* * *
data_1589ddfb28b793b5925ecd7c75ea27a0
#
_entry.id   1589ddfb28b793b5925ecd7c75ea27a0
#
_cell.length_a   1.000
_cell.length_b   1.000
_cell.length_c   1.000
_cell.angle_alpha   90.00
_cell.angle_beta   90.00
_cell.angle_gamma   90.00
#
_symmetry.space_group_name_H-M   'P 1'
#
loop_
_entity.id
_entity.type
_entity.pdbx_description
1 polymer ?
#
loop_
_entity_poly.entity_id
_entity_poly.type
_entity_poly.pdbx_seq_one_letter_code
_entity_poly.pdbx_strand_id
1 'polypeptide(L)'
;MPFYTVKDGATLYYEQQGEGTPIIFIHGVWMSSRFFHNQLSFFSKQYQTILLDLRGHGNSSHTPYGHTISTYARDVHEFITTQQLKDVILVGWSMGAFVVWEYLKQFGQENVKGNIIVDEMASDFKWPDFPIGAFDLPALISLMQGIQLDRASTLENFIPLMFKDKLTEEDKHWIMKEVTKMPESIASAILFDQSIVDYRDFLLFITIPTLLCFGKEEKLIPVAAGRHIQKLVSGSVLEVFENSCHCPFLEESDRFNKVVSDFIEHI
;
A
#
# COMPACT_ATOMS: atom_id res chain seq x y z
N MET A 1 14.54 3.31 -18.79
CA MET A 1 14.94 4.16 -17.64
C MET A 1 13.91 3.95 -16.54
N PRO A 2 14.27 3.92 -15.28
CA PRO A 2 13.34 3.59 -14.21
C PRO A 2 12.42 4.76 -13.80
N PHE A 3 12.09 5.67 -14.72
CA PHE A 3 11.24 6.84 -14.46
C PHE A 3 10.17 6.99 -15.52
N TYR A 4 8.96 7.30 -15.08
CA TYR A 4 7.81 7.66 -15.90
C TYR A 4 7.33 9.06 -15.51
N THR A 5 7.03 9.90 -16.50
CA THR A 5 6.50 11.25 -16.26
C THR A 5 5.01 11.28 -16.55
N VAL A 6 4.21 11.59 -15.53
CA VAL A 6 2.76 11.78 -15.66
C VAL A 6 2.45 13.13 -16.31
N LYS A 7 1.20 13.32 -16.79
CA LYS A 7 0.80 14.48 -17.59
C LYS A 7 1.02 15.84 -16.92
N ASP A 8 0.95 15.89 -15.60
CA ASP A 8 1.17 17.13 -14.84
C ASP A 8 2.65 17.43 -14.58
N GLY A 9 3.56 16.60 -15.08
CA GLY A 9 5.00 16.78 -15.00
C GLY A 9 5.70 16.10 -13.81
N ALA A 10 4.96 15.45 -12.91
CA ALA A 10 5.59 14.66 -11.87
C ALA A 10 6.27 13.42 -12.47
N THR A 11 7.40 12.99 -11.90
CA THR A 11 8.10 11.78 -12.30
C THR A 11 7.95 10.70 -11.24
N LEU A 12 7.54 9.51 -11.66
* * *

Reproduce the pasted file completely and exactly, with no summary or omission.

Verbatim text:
data_1589ddfb28b793b5925ecd7c75ea27a0
#
_entry.id   1589ddfb28b793b5925ecd7c75ea27a0
#
_cell.length_a   1.000
_cell.length_b   1.000
_cell.length_c   1.000
_cell.angle_alpha   90.00
_cell.angle_beta   90.00
_cell.angle_gamma   90.00
#
_symmetry.space_group_name_H-M   'P 1'
#
loop_
_entity.id
_entity.type
_entity.pdbx_description
1 polymer ?
#
loop_
_entity_poly.entity_id
_entity_poly.type
_entity_poly.pdbx_seq_one_letter_code
_entity_poly.pdbx_strand_id
1 'polypeptide(L)'
;MPFYTVKDGATLYYEQQGEGTPIIFIHGVWMSSRFFHNQLSFFSKQYQTILLDLRGHGNSSHTPYGHTISTYARDVHEFITTQQLKDVILVGWSMGAFVVWEYLKQFGQENVKGNIIVDEMASDFKWPDFPIGAFDLPALISLMQGIQLDRASTLENFIPLMFKDKLTEEDKHWIMKEVTKMPESIASAILFDQSIVDYRDFLLFITIPTLLCFGKEEKLIPVAAGRHIQKLVSGSVLEVFENSCHCPFLEESDRFNKVVSDFIEHI
;
A
#
# COMPACT_ATOMS: atom_id res chain seq x y z
N MET A 1 14.54 3.31 -18.79
CA MET A 1 14.94 4.16 -17.64
C MET A 1 13.91 3.95 -16.54
N PRO A 2 14.27 3.92 -15.28
CA PRO A 2 13.34 3.59 -14.21
C PRO A 2 12.42 4.76 -13.80
N PHE A 3 12.09 5.67 -14.72
CA PHE A 3 11.24 6.84 -14.46
C PHE A 3 10.17 6.99 -15.52
N TYR A 4 8.96 7.30 -15.08
CA TYR A 4 7.81 7.66 -15.90
C TYR A 4 7.33 9.06 -15.51
N THR A 5 7.03 9.90 -16.50
CA THR A 5 6.50 11.25 -16.26
C THR A 5 5.01 11.28 -16.55
N VAL A 6 4.21 11.59 -15.53
CA VAL A 6 2.76 11.78 -15.66
C VAL A 6 2.45 13.13 -16.31
N LYS A 7 1.20 13.32 -16.79
CA LYS A 7 0.80 14.48 -17.59
C LYS A 7 1.02 15.84 -16.92
N ASP A 8 0.95 15.89 -15.60
CA ASP A 8 1.17 17.13 -14.84
C ASP A 8 2.65 17.43 -14.58
N GLY A 9 3.56 16.60 -15.08
CA GLY A 9 5.00 16.78 -15.00
C GLY A 9 5.70 16.10 -13.81
N ALA A 10 4.96 15.45 -12.91
CA ALA A 10 5.59 14.66 -11.87
C ALA A 10 6.27 13.42 -12.47
N THR A 11 7.40 12.99 -11.90
CA THR A 11 8.10 11.78 -12.30
C THR A 11 7.95 10.70 -11.24
N LEU A 12 7.54 9.51 -11.66